It's worked for me since 1992. But I really gotta check out what all the buzz is around this fitting phenomena.


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I also started playing without proper fitting. Cost was an issue since everything here in Europe is more expensive and I wasn't sure how long I would be stuck with golf.

Do you have an older set you are playing now or are you starting from 0?

If you have a set now or someone gave you a 7i to try golf, then you got a baseline. How far do you hit it? This gives you an idea of shaft flex (which is also a guesstimate). Do you like steel or graphite? It all depends on your age and physical ability.

How does the head feel? Forgiving? Can you launch the ball easily? Do you like what you see? Shovels or thinner line?

Once you have this narrowed down, it's time to read reviews and look for clubs that compare to the one you hit. Then you try to score deals on eBay, since in Europe I don't think you have those trying programs like in the US.

This is obviously not the best solution, but it is definitely possible to break 100 without fitted clubs.

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On 6/20/2019 at 1:02 PM, D_Golfer said:

If you can't be fitted for any reason (not having a fitter near you or any other reason) and can't try the clubs before you buy them what would you think should be the main criteria(s) for you to consider before you buy new clubs/replace your own. 

Well, even if you cannot be "fitted" by someone, you can still establish some vital DIY measurements.  Most of the club mfg's. offer on-line static measurement tools for shaft length and grip size. There are also some on-line sites that explain how to conduct a strike test, with using a piece of tape on the sole of a club having the proper shaft length, to determine lie. I'll bet there is a pro shop near you that would be willing to get your swing speed for free. 

If you were to contact most any of the club mfg's with this information, and also explain your typical ball flight (fader, slicer, etc.), they would be able to recommend best options.

The good news is that there is so many great options to choose from.  The bad news is that there is so many great options to choose from 😀.  If you're really limited on budget, I would look for a gently used set of a game improvement (GI) or super game improvement (SGI) irons.  Also, focus on some of the best selling models from PING, Titleist, Callaway, etc.  Yes, a portion of their sales volume is associated with great advertising, but a much greater portion of their success is due to their customers success on the course.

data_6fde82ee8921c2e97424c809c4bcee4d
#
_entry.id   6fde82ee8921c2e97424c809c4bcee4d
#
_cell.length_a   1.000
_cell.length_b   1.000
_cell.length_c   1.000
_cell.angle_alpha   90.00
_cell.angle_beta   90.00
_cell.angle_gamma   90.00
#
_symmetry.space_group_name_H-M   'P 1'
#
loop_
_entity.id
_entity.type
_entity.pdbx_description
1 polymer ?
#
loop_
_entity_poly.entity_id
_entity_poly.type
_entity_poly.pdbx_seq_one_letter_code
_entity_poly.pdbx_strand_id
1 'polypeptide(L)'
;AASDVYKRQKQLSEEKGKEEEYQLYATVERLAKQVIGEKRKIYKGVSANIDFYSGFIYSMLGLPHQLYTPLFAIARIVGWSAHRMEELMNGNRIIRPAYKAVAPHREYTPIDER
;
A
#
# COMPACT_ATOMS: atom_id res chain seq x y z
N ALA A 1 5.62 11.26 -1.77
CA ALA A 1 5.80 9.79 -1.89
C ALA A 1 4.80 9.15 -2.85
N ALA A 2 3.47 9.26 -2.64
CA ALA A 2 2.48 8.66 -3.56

Good luck with the search!

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Find a local country club or driving range near you that might have demo programs.  As others have mentioned, online sites like ping have static fittings to point you into a general direction for clubs and MGS has some very knowledgeable golfers that can help you too.  One other overlooked resource...other golfers you golf with or know.  Some may even allow you to try their clubs to narrow down your likes and dislikes.  

 

MDGolfHacker

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14 hours ago, Rchang said:

Can I add a wrinkle? I have in past bought 2-4 years old clubs off eBay to save on the depreciation. Obviously did not trial those. Am considering irons in near future. How can you get fit in this situation?

Same process as op.  Test similar irons or shafts you might be interested in.  Also helps to know some of your basic stats like swing speed, tempo, etc.. to help you narrow your choices.

 

MDGolfHacker

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On the other hand, tinkering with eBay buying, reselling, actually costs more in the long run. I speak from experience, in my first 4 years of golf, I bought and sold so many clubs due to self-fitting. I was never able to get the original value back.

Once I got my fitting, I was confident enough to play them for 4 years until something new came along... and in my case, my swing evolved (I went from KBS Tour to PX to Modus).

Like someone else recommended, financial sitution allowing, maybe take a vacation somewhere near a fitting location.

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Kind of surprised this hasn't been mentioned yet, but do you have any golfing buddies with newer clubs you could try out at the range?  That would be my first stop if I was unable to be fit.  See if anyone I golf with has what I'm interested in and try it out.

As far as main criteria I would think about.  What is it I want out of a new club compared to what I'm playing?  Do you want more distance?  Foregiveness?  Workability?  Consistency?  

Without knowing what you want out of a new club it's hard to point anyone in a direction to go.  

So I'd first figure out what you want out of a new club.  Then exhaust all local options of being able to hit something similar.  Then make use of the various online fitting tools from the different OEMs, both the club manufactures and the shaft OEM's.  After that make a best guess and try to find a head/shaft combo that you like.

Best of luck with the search!